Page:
But repression, they say, breeds resistance in some men, and I was resisting the world with every minute of my life.
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Wikipedia in English (2)

It took me a long time and most of the world to learn what I know about love and fate and the choices we make, but the heart of it came to me in an instant, while I was chained to a wall and being tortured. Shantaram is a novel based on the life of the author, Gregory David Roberts. In 1978 Roberts was sentenced to nineteen years imprisonment as punishment for a series of robberies of building-society branches, credit unions, and shops he had committed while addicted to heroin. In July 1980 he escaped from Victoria's maximum-security prison in broad daylight, thereby becoming one of Australia's most wanted men for what turned out to be the next ten years. For most of this period he lived in Bombay. He set up a free health clinic in the slums, acted in Bollywood movies, worked for the Bombay mafia as a forger, counterfeiter, and smuggler and, as a gun-runner, resupplied a unit of mujaheddin guerrilla fighters in Afghanistan. This is the setting of Shantaram. Apart from having this highly unusual personal background, Greg Roberts is a very gifted writer. His book is a blend of vivid dialogue, unforgettable characters, amazing adventures, and superb evocations of Indian life. It can be read as a vast, extended thriller, as well as a superbly written meditation on the nature of good and evil. It is a compelling tale of a hunted man who had lost everything - his home, his family, and his soul - and came to find his humanity while living at the wildest edge of experience.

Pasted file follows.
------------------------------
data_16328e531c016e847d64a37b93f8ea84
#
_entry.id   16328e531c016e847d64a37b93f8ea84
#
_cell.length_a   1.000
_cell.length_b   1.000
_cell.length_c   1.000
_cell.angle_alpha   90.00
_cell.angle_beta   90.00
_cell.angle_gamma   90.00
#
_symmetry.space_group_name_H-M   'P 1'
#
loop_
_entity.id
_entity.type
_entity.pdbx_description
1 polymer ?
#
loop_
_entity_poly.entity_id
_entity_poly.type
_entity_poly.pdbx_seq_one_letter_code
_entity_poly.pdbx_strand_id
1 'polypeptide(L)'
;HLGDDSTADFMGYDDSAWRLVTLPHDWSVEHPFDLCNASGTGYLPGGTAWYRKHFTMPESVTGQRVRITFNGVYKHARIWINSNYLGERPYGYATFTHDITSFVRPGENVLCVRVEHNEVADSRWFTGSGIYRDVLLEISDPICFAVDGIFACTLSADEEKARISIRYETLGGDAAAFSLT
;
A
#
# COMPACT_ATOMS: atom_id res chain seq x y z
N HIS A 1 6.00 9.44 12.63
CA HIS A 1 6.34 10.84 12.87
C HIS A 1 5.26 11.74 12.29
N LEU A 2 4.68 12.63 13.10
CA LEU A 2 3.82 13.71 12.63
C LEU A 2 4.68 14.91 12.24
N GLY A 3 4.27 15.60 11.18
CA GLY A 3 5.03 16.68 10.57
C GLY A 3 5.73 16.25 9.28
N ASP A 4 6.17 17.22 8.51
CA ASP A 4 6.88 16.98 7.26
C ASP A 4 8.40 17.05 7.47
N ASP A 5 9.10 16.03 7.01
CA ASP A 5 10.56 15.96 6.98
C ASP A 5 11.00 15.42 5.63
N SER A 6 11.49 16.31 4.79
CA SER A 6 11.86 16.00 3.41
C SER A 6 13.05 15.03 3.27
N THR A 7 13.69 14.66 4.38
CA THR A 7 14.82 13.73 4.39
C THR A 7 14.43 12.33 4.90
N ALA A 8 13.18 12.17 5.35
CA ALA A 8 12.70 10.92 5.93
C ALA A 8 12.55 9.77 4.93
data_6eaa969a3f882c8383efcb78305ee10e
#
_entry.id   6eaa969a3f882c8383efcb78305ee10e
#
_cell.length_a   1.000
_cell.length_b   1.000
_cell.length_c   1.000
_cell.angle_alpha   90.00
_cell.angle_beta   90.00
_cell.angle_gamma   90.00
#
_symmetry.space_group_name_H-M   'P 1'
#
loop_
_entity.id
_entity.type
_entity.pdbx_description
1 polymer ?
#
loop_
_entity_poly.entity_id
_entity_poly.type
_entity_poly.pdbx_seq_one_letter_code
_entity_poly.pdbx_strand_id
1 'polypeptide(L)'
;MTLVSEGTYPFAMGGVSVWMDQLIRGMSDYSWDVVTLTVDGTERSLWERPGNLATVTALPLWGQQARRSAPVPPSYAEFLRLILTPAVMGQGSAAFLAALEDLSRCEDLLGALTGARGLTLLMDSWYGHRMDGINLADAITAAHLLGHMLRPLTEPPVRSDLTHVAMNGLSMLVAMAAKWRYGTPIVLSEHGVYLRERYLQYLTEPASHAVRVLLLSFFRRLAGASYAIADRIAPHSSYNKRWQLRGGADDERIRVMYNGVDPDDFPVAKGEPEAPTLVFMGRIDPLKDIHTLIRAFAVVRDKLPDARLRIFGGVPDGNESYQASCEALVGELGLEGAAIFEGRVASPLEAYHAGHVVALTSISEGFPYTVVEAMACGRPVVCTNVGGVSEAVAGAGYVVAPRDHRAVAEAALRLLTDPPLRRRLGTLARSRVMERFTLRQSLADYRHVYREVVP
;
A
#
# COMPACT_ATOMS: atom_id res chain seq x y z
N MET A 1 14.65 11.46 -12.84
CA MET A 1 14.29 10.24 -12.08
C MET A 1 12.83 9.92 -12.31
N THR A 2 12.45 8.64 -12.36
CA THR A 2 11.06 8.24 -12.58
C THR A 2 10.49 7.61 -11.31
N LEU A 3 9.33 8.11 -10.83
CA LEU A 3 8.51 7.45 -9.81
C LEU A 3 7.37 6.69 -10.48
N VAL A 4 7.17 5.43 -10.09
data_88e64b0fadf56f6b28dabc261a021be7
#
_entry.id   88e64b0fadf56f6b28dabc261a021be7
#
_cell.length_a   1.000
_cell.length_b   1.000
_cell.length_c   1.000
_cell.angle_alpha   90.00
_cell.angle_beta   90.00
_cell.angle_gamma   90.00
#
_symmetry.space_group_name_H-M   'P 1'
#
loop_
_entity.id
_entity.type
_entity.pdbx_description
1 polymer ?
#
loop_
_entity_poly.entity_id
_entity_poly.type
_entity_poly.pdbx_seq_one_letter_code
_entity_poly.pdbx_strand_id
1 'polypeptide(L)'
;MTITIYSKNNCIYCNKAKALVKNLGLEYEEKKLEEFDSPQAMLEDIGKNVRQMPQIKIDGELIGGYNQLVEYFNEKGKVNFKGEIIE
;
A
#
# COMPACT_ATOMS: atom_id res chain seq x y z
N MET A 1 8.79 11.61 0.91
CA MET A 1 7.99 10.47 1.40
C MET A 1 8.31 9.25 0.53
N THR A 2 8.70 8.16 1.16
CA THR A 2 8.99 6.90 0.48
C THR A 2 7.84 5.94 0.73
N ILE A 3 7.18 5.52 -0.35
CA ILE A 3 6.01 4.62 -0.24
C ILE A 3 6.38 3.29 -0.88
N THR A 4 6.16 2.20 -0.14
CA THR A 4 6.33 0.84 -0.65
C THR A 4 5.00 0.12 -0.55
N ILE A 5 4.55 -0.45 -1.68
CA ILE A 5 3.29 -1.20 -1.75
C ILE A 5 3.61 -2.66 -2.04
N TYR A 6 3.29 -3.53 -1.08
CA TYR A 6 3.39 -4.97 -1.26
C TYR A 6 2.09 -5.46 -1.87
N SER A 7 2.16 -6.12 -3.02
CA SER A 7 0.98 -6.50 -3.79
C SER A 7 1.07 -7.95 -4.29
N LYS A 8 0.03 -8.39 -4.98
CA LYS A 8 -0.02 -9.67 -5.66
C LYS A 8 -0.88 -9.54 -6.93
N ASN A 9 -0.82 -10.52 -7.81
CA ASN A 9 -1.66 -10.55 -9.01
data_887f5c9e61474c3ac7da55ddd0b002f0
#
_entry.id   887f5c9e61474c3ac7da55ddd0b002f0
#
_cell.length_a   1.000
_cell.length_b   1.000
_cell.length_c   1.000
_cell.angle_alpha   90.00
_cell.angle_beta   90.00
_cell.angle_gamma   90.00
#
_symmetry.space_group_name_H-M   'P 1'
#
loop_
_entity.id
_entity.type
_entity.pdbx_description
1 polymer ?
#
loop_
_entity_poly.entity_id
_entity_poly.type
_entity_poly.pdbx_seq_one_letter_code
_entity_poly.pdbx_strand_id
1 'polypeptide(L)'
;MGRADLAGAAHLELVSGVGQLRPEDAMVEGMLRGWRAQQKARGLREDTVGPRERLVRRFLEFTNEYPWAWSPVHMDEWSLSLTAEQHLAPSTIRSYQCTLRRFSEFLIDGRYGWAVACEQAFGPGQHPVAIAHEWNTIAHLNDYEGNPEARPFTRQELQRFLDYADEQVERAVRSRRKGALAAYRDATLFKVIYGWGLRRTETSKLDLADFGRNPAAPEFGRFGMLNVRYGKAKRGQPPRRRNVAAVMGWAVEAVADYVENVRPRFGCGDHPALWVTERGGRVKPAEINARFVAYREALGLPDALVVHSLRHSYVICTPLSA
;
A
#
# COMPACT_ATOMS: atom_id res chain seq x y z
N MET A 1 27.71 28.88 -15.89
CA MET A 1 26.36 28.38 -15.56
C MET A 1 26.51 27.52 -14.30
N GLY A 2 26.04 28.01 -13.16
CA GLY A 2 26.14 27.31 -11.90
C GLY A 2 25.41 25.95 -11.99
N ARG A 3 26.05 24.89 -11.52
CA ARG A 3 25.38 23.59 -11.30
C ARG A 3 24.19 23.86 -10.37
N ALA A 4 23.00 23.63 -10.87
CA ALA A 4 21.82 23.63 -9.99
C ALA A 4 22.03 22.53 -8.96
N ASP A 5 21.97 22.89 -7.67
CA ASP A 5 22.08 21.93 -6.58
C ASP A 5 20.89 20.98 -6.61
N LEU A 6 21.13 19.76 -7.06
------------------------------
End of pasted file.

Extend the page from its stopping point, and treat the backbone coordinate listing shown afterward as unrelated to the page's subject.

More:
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Average: (4.14)
0.5 8
1 30
1.5 5
2 68
2.5 16
3 200
3.5 67
4 500
4.5 97